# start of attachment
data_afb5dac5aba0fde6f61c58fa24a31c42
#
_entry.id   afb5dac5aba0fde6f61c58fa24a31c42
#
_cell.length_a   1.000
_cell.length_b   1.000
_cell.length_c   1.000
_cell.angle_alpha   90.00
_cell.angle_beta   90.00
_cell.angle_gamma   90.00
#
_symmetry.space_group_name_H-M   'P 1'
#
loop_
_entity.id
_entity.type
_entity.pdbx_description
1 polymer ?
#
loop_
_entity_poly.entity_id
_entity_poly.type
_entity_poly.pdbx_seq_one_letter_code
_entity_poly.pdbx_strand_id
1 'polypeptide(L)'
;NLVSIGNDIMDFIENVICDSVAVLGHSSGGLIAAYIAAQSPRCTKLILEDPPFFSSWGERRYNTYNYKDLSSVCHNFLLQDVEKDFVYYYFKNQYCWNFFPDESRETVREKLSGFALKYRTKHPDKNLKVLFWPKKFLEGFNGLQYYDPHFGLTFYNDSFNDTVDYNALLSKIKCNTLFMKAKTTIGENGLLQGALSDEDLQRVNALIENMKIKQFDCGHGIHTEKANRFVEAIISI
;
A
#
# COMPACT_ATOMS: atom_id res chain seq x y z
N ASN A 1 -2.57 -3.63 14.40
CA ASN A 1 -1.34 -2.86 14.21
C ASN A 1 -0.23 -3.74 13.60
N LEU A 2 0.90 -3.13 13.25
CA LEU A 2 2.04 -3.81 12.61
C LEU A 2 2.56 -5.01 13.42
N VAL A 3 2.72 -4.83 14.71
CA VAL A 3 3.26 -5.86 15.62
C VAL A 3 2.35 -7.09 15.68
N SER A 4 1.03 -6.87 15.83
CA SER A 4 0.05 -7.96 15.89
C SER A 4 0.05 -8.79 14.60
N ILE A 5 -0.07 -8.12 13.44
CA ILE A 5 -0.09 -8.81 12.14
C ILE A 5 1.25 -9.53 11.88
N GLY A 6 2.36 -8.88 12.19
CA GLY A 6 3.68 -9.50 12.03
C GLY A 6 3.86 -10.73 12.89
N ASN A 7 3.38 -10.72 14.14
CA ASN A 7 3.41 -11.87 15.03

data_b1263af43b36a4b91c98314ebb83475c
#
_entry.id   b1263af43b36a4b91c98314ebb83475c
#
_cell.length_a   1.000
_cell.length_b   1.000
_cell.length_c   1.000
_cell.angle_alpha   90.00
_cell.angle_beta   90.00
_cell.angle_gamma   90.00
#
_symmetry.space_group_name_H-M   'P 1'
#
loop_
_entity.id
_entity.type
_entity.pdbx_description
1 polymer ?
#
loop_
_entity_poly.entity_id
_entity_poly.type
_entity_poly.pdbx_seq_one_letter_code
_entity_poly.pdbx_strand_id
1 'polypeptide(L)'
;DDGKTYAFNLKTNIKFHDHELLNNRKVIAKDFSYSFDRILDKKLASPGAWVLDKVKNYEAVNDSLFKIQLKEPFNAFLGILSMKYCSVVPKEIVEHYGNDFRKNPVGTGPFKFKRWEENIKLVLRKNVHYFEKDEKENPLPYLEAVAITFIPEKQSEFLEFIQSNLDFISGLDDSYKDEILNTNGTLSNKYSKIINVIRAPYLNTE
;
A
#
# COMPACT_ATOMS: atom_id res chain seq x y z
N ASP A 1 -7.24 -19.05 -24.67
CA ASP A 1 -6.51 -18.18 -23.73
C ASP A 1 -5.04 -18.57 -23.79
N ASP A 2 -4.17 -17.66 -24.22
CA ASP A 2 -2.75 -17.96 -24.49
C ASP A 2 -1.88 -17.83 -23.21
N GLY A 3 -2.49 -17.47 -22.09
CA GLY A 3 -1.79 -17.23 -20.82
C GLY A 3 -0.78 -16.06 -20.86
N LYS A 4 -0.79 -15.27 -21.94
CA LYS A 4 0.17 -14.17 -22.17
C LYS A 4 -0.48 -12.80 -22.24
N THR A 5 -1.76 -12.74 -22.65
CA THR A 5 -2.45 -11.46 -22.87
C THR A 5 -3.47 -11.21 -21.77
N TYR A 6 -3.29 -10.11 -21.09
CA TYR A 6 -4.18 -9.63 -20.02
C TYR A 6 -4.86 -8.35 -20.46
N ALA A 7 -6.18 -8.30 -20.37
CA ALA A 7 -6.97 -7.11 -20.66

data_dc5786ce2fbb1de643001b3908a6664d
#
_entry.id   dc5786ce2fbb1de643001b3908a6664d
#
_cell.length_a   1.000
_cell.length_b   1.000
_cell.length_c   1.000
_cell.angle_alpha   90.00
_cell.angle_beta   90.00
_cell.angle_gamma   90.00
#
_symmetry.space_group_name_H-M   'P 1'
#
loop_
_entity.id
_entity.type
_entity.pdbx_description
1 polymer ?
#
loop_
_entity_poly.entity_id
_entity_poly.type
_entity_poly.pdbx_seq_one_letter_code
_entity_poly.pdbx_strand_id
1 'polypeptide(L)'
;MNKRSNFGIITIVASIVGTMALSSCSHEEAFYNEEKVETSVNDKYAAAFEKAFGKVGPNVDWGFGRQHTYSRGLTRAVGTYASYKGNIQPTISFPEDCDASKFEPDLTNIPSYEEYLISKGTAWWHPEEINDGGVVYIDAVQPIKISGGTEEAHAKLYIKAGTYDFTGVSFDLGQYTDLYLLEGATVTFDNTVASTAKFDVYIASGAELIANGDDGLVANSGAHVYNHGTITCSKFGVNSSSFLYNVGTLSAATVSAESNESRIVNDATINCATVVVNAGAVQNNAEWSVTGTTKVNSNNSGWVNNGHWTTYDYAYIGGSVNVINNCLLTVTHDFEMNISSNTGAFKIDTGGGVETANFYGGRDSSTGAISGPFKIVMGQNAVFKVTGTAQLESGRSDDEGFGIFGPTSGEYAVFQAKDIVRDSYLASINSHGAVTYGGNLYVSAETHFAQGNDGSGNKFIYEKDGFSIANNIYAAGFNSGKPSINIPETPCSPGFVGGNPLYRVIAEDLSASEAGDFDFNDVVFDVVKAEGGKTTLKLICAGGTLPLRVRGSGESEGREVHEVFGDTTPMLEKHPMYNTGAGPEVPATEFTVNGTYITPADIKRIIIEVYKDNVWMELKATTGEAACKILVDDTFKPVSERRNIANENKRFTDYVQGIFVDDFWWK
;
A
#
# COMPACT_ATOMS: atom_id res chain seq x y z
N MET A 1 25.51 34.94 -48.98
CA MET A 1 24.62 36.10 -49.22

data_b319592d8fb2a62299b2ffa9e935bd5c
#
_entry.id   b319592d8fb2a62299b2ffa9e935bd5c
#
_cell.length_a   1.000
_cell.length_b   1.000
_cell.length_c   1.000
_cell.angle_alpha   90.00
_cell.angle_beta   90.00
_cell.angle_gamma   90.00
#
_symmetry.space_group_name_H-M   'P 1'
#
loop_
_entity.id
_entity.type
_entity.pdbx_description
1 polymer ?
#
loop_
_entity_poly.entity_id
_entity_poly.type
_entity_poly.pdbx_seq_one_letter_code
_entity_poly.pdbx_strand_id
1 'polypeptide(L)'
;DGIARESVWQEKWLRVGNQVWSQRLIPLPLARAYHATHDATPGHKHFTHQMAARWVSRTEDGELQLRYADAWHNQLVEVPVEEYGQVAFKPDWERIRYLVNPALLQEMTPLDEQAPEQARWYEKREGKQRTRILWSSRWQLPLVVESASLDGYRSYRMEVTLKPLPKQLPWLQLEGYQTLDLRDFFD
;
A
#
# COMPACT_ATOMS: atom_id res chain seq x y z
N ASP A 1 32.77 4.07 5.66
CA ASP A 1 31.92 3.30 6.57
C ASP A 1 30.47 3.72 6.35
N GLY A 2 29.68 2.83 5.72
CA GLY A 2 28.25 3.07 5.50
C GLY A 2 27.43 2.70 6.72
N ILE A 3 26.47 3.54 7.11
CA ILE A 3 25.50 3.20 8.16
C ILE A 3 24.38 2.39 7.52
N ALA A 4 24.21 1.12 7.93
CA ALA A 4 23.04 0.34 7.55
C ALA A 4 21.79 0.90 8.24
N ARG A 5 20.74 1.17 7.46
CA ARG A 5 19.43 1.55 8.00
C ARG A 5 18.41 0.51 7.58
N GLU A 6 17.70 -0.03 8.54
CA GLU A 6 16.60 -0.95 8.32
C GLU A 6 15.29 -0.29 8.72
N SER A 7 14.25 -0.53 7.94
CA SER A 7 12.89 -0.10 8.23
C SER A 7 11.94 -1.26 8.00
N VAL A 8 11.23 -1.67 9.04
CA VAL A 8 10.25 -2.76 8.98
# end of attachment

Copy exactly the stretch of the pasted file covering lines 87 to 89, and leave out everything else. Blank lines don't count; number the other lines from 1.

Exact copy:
N GLY A 3 -2.49 -17.47 -22.09
CA GLY A 3 -1.79 -17.23 -20.82
C GLY A 3 -0.78 -16.06 -20.86